Kateryna Karimova, MSc; Lorenz Uhlmann, MSc; Marc Hammer, MPH; Corina Guethlin, PhD; Ferdinand M. Gerlach, MD, MPH; and Martin Beyer, MSc
Diabetes is among the most costly and prevalent chronic conditions in Germany, with 7% to 12% in the general population and 20% in the elderly population (>65 years) affected. Most patients (90%) have type 2 diabetes.1
The main aims of diabetes care are to reduce the risk of short- and long-term complications, increase longevity, and improve health-related quality of life.2,3
Diabetes is associated with macrovascular complications, including an increased risk of coronary heart disease or stroke, and microvascular complications, such as kidney failure, blindness, and amputation.4
In 2010, incremental medical costs attributed to diabetes were €2391 per patient. Of that amount, 26.5% was spent on the management of hyperglycemia (€633) and 73.5% on the treatment of complications (€1758).5
Interventions to improve quality of care for patients with diabetes should focus on the patients and their individual problems, as well as on restructuring care.6
Structured and well-coordinated healthcare that includes close monitoring can delay or prevent the onset of complications and thus improve the treatment of patients.7
General practitioners (GPs) in Germany play a central role in performing and coordinating the provision of care for their patients with diabetes.8
However, most German GPs work in small private practices (1 or 2 physicians) with no involvement in large managed healthcare plans. Two attempts to integrate chronic care structures into this system were the nationwide disease management program (DMP) and GP-centered healthcare contracts (in several federal states).
The GP-centered healthcare contract, Hausarztzentrierte Versorgung (HZV), aims to enhance healthcare for patients with chronic diseases and complex healthcare needs (eg, those requiring long-term care).9
The terms of HZV are based on §73b of Social Code Book V and were formulated in a contract that took effect in Baden-Württemberg, Germany, on July 1, 2008.10
Doctors who have registered to participate in GP-centered healthcare are required to perform the following tasks with respect to diabetes care: participation in structured quality circles on drug therapy (ie, small groups of physicians who receive feedback on their prescribing, evidence-based information, and plan improvements10
), rigorous application of evidence-based guidelines developed for use in family healthcare, and participation in DMPs. Patients voluntarily enroll in HZV
with a personal GP, who coordinates referrals (gate-keeping). To some extent, HZV is comparable with the Chronic Care Model (CCM)11
in the United States. Both models aim to foster self-management and structure healthcare for chronically ill patients. In a systematic review, Stellefson et al provide evidence that the CCM is effective in improving the health of people with diabetes.12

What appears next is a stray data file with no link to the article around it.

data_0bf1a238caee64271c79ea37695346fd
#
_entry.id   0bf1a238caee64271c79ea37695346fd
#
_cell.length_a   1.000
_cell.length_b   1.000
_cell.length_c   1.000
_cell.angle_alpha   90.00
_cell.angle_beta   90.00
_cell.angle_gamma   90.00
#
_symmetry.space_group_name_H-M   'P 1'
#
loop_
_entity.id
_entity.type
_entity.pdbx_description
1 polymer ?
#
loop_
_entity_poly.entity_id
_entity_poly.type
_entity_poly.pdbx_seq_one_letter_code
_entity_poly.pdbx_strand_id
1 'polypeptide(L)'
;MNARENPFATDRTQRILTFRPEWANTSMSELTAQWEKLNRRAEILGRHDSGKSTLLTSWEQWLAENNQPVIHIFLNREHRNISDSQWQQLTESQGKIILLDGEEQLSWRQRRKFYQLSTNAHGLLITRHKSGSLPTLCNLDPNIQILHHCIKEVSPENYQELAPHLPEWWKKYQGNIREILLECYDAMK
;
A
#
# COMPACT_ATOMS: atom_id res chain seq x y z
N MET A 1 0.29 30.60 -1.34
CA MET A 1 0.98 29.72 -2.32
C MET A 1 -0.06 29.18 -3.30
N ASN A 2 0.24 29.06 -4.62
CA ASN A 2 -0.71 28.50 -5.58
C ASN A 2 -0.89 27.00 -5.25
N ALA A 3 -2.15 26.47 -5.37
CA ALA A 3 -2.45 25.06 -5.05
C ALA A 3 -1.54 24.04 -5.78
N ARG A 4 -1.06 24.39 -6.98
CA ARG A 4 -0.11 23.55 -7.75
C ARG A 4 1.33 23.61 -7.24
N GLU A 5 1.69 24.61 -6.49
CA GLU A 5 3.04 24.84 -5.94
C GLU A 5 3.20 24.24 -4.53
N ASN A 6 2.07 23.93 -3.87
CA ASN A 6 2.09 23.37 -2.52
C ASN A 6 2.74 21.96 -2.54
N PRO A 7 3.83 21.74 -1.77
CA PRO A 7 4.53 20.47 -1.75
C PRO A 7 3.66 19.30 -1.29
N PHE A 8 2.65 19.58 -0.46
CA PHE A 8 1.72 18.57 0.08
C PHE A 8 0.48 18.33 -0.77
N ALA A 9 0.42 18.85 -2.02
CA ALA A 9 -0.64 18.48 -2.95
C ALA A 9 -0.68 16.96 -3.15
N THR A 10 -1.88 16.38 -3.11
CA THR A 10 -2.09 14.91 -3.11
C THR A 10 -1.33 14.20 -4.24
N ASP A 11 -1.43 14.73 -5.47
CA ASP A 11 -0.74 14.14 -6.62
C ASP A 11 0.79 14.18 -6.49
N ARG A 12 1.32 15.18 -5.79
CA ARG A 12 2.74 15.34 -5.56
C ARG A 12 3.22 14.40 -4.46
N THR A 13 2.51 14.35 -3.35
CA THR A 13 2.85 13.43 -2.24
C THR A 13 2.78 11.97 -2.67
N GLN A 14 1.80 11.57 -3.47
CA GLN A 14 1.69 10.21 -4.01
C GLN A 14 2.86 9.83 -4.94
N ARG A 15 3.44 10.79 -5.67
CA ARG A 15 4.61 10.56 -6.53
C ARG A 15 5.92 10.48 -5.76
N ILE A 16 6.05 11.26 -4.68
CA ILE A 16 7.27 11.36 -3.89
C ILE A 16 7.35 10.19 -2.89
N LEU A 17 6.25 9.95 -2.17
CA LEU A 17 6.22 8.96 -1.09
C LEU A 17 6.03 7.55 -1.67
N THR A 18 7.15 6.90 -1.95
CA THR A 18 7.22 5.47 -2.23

The DMP for diabetes mellitus (DM DMP) includes the implementation and audit of evidence-based clinical guidelines using quality indicators and quality assurance measures, regular recalls for patients (ie, a set number of visits per year), and individual goal setting and self-management by the patient with the physician’s active input, with consideration of the individual’s circumstances and risk profile.6
Only 18% of registered interventional diabetes studies include patient-oriented outcome measures as primary outcomes.13
Patient-oriented outcomes may be death and quality of life (compromised by major morbid events, such as stroke, myocardial infarction, amputation, loss of vision, and end-stage renal disease, or minor morbid events, such as hypoglycemic events). Most noninterventional evaluations of diabetes outcomes within integrated healthcare management programs have reported all-cause mortality6,7,14
or diabetes care costs2,15,16
as primary outcomes. All-cause mortality is an end point that must account for the possibility of competing risk factors, which are not always visible (nonmeasurable confounding) in claims data evaluations. Furthermore, lower costs do not always reflect better treatment. However, we regard clinically significant complications as the more relevant patient-oriented outcomes.
The aim of this retrospective closed-cohort study was to evaluate the development of diabetes outcomes in terms of clinically significant complications, comparing those of patients enrolled in GP-centered healthcare programs with those of patients in usual GP care.
The analysis was carried out as part of an evaluation of HZV in the German regional state of Baden-Württemberg and was fully approved by the ethics committee of Frankfurt University Hospital. All participants in the study were insured by the largest regional statutory healthcare fund, Allgemeine Ortskrankenkasse Baden-Württemberg (AOK-BaWü), which has 4 million members.
To be included in the study, participants had to have diabetes (International Classification of Diseases, Tenth Revision
codes E10-E14), be ongoing AOK-BaWü
members, live in Baden-Württemberg, be 18 years or older, not be participating in other healthcare programs, and satisfy further administrative inclusion criteria. Patients in the HZV group had to enroll in the program before January 1, 2011; patients in the usual care group had to have an identifiable GP. Patients who switched to other healthcare funds during the observation period (2011-2014) were excluded. We considered deceased patients to be censored observations until time of death. We had no missing values because of our inclusion criteria (available insurance data) and study design.